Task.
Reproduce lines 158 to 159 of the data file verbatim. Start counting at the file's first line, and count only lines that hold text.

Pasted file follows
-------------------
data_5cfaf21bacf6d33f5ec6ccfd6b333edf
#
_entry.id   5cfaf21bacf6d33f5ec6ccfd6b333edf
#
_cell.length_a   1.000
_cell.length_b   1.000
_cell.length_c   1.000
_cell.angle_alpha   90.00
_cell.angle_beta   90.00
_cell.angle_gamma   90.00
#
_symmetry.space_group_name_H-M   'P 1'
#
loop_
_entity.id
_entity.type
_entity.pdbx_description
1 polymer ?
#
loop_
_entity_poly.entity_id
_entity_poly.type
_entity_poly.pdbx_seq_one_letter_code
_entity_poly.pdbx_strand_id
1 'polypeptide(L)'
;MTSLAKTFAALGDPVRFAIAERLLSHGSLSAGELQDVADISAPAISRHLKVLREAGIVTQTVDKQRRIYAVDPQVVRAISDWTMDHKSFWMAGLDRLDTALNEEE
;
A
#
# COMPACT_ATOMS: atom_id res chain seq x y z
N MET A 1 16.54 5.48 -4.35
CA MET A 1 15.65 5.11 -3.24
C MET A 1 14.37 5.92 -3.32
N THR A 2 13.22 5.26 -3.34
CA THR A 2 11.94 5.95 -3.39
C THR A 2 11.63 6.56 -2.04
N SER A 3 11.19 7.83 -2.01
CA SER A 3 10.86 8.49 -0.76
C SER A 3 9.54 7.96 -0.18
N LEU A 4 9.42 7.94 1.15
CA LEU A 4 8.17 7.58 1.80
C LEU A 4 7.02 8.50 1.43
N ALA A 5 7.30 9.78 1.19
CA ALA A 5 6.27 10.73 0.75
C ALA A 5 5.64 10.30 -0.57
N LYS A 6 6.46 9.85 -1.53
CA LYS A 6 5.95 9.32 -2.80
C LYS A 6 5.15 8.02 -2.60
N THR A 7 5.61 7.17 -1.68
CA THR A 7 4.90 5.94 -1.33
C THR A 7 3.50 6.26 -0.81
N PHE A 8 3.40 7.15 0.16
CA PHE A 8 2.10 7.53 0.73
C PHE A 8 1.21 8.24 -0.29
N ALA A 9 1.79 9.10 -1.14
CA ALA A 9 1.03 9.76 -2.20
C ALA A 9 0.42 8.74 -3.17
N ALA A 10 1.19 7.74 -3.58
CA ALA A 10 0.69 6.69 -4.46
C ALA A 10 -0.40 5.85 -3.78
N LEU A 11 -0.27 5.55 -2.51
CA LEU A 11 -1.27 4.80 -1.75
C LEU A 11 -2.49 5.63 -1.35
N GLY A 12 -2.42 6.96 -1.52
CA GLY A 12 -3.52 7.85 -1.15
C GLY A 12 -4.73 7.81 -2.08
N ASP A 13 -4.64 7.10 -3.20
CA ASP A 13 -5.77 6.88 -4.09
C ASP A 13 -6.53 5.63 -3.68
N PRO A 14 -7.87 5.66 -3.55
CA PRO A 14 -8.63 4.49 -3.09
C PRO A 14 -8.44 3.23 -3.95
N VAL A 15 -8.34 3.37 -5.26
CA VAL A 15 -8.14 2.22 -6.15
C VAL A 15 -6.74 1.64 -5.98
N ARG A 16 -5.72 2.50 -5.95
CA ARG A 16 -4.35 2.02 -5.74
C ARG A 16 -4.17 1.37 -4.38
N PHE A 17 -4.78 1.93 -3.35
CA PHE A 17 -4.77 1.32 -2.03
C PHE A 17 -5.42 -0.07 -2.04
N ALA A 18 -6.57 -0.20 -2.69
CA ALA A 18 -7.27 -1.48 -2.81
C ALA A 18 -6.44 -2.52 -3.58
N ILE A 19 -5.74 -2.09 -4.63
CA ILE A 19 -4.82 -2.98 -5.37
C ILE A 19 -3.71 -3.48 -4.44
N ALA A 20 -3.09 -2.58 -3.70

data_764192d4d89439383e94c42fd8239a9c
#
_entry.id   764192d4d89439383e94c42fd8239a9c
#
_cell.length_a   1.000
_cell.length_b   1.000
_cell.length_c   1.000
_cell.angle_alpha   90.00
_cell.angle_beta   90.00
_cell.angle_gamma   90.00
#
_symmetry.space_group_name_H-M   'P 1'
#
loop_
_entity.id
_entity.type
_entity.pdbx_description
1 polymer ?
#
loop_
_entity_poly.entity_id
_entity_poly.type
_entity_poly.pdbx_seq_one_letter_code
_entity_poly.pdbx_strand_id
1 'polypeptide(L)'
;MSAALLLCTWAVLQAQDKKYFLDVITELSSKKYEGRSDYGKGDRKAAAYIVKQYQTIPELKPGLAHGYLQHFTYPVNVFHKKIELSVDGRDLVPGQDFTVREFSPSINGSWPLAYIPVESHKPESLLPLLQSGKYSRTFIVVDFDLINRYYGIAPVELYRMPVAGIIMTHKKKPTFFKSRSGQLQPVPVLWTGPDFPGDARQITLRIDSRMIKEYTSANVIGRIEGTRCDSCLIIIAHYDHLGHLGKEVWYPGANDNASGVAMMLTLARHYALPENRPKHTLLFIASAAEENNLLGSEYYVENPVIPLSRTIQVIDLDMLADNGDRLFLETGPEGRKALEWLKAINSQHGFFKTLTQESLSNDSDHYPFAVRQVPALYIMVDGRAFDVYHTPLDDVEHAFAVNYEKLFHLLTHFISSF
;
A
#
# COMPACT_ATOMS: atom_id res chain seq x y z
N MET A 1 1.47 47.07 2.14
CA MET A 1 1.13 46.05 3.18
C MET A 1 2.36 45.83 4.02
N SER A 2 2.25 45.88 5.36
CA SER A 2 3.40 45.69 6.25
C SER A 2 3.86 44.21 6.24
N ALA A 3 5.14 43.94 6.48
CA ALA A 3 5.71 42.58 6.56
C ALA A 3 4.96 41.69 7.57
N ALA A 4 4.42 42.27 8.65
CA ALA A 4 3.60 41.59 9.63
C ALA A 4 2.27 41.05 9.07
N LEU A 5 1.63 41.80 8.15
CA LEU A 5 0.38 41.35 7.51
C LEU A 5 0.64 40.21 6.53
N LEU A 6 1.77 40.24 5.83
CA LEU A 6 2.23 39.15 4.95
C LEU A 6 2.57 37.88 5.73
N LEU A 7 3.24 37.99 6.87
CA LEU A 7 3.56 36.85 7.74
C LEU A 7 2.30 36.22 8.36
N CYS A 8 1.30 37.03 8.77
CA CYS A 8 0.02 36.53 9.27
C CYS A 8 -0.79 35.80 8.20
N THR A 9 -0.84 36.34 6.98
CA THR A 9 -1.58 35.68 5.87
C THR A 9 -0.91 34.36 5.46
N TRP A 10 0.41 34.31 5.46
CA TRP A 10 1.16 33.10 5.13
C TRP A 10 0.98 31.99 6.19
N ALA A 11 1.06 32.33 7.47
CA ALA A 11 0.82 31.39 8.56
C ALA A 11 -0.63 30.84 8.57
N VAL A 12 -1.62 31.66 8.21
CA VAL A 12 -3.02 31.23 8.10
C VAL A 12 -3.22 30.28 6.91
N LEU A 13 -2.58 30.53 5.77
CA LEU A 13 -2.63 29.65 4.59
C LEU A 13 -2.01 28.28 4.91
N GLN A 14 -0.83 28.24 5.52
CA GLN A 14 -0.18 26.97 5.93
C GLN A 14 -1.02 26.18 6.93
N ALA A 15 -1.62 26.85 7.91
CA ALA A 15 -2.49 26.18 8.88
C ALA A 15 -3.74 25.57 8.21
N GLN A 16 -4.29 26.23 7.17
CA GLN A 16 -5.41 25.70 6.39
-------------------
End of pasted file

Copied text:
N GLN A 14 -0.83 28.24 5.52
CA GLN A 14 -0.18 26.97 5.93